Surekha Ragavan
Jan 28, 2021

Innovation and speed keep Shiseido afloat

The brand’s regional director of digital marketing speaks to us about the brand's dramatic digital adaptation during Covid, as well as its expanding use of retail tech.

(Shutterstock)
(Shutterstock)

When the initial shock of the pandemic hit last year, brands scrambled to move the entirety of their strategy online, and had to so within weeks. Luckily for Shiseido, its transformation programme had already been in place for about four years. But that doesn't mean the brand didn't face challenges when borders shut and the world retreated into homebound orders.

The brand is largely retail-driven and dependent on department store sales, so the dramatic reduction in footfall forced Leroy Chua, the company's regional director of digital marketing for APAC (except Hong Kong, China and Japan), to more aggressively channel ecommerce as a force.

"While it's easy to get a shop-in-shop up and and running, there are still a lot of operational challenges that we need to be prepared for," he says. "Generally, during the pandemic, it's definitely been a challenge to shift the focus from retail to setting up for success in ecommerce."

Shiseido, which works with global media agency of record Dentsu, had to drastically move away from out-of-home and traditional media and into digital to target consumers more precisely, alongside crafting cost-efficient methods to procure media.

Leroy Chua


A major challenge Chua faced in 2020 was managing staff to adapt to the pace of transformation. "Driving transformation to build an infrastructure is just a matter of time and technical skill sets, and to some extent, investments," he says. "But to shift and enable the workforce to adapt to transformation—that's the most challenging part."

Shiseido's digital team has been present for about five years, but 2020 required this team to rapidly adjust to changes. One way the brand managed this was to arrange internal learning and development programmes to help the marketing teams understand digital landscapes, key digital pillars such as CRM, ecommerce, SEO and so on.

"We do also look at more technical programmes that are specific to key functions for colleagues who are closer to the consumers," Chua says. "It's very much a top-down approach for us, because having a group of leaders with a strong digital mindset is critical in accelerating the shift."

Given that Shiseido was greatly missing out on the element of touch and feel—a key factor in driving purchasing behaviour in cosmetics and skincare—Chua and his team leveraged AR for consumers to try on different products. From a marketing perspective, the team also created Instagram filters to engage consumers for product launches. And as a bonus, in-store beauty consultants and makeup artists were used to interact with online customers.

"From an analytics point of view, we do see quite a healthy number of customers who are playing with the AR toolbar, but I think it's still an early stage and customers are still trying to get used to this technology. But of course, ultimately, the physical touch is still important," says Chua.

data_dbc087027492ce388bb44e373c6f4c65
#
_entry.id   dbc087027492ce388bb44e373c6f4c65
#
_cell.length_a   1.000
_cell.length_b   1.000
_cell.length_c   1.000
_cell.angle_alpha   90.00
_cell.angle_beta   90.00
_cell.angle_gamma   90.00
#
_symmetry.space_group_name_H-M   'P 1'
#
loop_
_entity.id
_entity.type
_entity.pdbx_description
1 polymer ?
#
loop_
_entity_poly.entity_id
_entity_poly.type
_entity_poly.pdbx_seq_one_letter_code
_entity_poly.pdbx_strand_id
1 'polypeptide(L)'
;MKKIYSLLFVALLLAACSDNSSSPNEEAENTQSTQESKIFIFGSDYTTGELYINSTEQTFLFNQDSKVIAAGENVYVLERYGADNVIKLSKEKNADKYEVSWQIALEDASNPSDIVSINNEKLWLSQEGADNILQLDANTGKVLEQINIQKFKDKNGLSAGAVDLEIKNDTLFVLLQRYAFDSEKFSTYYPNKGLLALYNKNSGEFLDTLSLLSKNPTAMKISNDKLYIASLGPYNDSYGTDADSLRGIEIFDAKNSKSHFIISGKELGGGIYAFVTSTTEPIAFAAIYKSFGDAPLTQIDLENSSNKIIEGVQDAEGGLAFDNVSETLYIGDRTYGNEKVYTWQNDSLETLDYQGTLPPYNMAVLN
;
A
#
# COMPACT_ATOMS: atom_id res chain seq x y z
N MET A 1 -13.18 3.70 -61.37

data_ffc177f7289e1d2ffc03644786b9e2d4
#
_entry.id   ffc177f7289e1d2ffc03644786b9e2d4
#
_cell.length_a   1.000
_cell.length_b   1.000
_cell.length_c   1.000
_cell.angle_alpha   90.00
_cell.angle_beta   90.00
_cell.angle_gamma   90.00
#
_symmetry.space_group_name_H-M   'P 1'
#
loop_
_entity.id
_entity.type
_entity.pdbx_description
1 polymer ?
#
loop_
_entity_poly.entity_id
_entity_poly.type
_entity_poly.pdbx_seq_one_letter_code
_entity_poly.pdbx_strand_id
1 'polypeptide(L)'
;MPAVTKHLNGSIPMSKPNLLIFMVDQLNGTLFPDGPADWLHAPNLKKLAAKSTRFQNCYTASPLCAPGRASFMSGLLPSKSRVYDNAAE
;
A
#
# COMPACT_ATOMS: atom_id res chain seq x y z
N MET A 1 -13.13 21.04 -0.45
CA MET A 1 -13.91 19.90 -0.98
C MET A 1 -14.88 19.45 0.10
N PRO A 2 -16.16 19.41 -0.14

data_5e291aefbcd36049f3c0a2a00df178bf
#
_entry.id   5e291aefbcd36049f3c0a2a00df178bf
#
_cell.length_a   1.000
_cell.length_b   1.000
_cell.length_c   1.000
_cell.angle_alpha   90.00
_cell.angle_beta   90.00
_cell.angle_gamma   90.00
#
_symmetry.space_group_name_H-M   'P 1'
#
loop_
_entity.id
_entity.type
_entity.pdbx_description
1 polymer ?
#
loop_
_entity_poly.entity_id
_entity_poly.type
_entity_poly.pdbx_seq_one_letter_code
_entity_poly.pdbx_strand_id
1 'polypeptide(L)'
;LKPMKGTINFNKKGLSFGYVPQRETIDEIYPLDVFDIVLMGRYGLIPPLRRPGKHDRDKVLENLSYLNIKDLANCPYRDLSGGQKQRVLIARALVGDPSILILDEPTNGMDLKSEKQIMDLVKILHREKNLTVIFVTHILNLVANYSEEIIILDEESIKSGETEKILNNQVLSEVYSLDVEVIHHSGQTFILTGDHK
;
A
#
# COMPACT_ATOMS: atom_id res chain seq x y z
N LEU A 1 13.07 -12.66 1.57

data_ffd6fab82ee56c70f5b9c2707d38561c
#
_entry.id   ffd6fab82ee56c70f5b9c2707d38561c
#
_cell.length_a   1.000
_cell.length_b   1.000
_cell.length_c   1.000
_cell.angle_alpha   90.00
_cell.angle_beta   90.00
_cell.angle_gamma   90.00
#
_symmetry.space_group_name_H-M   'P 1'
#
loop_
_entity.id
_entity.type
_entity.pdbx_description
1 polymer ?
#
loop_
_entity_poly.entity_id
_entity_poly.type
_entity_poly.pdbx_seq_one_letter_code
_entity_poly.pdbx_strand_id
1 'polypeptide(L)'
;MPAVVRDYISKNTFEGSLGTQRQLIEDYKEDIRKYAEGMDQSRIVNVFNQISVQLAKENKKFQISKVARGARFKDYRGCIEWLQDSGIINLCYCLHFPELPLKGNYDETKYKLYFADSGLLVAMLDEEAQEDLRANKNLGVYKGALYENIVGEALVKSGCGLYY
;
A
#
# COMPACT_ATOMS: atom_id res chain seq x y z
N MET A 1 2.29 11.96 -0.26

A post shared by SHISEIDO (@shiseido)


One area where Chua looks to China for inspiration is livestream retail. He says: "Livestream has become a mainstay during mega ecommerce campaigns such as 11/11 or 12/12, or even on social media where we provide makeup or skincare tutorials. It's definitely a part of the overall strategy these days, and not just for us, but for the entire beauty industry."

He adds that brand beauty consultants and makeup artists are a great asset and resource to bridge the gap between the brand and consumer in these times, as they've stepped up to hold a more front-facing role on social media. Chua says the brand might gravitate towards beauty consultants for short pieces of content but stick to big-name influencers for larger events.

In 2021, Chua says that he will remain cautious despite some markets entering a recovery stage. "The main goal this year is to definitely look at how do we increase our maturity in the ecommerce space. And not just limiting to ecommerce, but having different avenues to drive sales," he says.

"Pre-Covid, people were looking at digital transformation as a step-by-step process. But the ability to change with speed during Covid has been interesting to observe and a key lesson from 2020."

Leroy Chua is a jury member for the 2021 Tangrams Strategy and Effectiveness Awards.

Source:
PRWeek

Related Articles

Just Published

2 days ago

Purpose, laughs, and boppable tunes: Spikes jury ...

SPIKES ASIA X CAMPAIGN: Presidents and members of several Spikes Asia juries share the top trends they spotted in the jury Zoom rooms, with video examples.

2 days ago

Crash Course: How to tell engaging short-form stories

To round off a week of creativity-themed content during Spikes Asia X Campaign festival, this Crash Course provides useful tips on how to build story arcs and create thumb-stopping campaigns for short-form.

2 days ago

Lessons from Tesla, Apple and yoga (yes, yoga) in ...

SPIKES ASIA X CAMPAIGN: Creatives need to drive relevance for sustainable options, instead of virtue-signalling about sustainability, argues Gulshan Singh of FCB Interface.

2 days ago

Spikes Asia Awards 2021: Campaign's contenders 3

As the juries make their final selections ahead of the March 1 winners announcement, Campaign Asia-Pacific's editorial team has once again scoured through the 2021 shortlist to pick out the work we expect to win.